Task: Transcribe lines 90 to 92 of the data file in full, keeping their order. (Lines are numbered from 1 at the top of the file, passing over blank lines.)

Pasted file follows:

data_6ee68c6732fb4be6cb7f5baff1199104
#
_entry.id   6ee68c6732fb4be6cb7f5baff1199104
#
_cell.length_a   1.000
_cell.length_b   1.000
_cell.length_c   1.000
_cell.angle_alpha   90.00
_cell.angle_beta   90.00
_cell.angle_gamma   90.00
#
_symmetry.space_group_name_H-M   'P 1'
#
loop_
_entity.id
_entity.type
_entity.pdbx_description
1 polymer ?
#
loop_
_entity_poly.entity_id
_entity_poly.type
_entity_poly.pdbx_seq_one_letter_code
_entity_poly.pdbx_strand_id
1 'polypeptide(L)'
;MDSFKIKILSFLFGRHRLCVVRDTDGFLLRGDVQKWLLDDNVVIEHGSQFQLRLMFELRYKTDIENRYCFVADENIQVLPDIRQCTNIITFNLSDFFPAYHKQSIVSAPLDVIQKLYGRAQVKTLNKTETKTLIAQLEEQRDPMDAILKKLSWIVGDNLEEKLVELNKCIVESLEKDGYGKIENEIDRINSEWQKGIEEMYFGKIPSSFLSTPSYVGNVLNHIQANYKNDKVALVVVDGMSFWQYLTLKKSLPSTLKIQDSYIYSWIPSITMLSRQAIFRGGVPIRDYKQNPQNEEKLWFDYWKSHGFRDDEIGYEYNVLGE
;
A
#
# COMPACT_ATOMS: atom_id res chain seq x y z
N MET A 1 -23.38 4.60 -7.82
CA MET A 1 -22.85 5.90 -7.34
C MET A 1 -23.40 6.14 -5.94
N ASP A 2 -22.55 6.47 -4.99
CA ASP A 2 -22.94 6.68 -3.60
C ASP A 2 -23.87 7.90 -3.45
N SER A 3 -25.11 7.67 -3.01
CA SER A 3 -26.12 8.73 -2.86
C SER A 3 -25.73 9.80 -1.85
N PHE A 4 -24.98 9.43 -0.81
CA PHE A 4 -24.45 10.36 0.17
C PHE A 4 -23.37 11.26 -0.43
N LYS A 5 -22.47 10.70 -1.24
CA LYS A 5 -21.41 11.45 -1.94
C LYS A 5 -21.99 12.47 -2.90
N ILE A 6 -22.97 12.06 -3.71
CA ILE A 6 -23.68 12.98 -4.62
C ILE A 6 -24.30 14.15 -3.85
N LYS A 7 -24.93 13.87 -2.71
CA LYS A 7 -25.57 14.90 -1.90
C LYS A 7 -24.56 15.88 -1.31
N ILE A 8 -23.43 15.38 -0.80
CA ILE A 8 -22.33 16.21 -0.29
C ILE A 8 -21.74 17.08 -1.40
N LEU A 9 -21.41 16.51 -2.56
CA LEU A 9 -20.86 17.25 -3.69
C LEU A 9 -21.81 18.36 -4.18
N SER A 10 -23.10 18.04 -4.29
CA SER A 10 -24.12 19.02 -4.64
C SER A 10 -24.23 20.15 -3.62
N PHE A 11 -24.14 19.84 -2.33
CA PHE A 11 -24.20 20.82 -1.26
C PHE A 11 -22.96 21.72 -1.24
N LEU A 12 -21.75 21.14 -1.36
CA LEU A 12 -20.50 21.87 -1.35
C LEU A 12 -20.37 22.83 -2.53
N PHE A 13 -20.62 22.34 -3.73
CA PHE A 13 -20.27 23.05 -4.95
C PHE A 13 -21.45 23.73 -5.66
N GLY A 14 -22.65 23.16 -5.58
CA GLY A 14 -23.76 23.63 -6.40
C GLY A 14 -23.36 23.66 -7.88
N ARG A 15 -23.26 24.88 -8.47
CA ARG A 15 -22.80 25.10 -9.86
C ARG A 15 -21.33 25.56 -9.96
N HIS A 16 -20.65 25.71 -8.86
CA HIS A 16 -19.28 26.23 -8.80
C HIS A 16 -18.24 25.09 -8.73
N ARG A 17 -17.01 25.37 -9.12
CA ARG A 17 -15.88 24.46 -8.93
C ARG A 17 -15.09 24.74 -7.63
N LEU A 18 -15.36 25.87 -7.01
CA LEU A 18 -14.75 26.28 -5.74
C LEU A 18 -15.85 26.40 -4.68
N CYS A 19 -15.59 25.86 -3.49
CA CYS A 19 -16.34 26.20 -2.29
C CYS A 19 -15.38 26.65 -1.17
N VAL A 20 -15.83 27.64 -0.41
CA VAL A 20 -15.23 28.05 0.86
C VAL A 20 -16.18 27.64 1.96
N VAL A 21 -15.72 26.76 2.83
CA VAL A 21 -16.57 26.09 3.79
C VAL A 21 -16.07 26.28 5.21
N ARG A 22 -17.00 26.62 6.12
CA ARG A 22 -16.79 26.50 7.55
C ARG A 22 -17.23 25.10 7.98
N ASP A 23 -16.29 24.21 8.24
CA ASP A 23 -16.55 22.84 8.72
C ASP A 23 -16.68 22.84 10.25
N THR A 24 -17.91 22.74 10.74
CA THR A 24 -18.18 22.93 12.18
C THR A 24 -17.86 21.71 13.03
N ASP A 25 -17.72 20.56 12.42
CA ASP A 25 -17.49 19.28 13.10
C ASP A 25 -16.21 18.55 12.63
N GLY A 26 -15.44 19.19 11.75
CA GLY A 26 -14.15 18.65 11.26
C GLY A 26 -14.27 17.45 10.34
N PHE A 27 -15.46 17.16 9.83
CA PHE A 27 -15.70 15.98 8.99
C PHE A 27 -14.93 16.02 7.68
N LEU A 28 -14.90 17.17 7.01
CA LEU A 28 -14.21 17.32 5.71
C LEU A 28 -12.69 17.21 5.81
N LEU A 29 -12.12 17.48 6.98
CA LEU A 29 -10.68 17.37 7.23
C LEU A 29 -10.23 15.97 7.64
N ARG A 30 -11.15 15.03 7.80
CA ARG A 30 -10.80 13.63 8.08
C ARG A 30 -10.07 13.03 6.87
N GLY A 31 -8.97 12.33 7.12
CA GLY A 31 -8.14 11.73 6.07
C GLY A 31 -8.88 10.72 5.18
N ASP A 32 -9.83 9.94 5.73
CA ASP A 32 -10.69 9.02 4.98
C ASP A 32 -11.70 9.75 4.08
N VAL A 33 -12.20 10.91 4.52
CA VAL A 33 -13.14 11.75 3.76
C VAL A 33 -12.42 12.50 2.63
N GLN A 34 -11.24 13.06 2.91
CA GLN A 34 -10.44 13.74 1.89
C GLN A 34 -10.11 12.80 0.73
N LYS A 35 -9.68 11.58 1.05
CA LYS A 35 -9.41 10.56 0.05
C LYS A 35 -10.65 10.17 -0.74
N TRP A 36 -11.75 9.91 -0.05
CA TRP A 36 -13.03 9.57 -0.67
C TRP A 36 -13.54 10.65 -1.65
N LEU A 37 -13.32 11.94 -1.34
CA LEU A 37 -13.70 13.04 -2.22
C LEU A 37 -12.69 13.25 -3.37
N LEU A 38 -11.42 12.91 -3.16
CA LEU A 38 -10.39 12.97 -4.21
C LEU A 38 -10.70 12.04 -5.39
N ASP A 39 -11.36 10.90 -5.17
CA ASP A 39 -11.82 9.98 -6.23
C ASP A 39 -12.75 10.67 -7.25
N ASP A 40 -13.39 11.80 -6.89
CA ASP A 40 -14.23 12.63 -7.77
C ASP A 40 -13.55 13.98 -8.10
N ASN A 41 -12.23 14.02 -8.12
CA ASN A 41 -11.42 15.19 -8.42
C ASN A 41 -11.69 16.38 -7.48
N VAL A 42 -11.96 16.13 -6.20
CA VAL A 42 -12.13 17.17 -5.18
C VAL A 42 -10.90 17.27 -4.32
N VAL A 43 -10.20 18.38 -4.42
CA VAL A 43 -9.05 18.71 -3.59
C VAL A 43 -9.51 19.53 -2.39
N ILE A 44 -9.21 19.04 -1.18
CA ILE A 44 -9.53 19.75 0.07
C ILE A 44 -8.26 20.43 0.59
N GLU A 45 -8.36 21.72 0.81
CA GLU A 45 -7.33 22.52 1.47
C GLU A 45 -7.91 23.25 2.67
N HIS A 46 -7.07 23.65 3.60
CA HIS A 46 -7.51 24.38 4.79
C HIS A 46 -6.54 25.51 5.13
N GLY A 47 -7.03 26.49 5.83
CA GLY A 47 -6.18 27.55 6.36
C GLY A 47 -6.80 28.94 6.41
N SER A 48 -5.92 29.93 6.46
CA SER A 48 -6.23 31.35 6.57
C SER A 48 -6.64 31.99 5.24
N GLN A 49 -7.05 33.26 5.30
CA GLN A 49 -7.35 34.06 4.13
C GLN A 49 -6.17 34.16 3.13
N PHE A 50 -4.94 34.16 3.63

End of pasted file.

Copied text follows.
C VAL A 20 -16.18 27.64 1.96
N VAL A 21 -15.72 26.76 2.83
CA VAL A 21 -16.57 26.09 3.79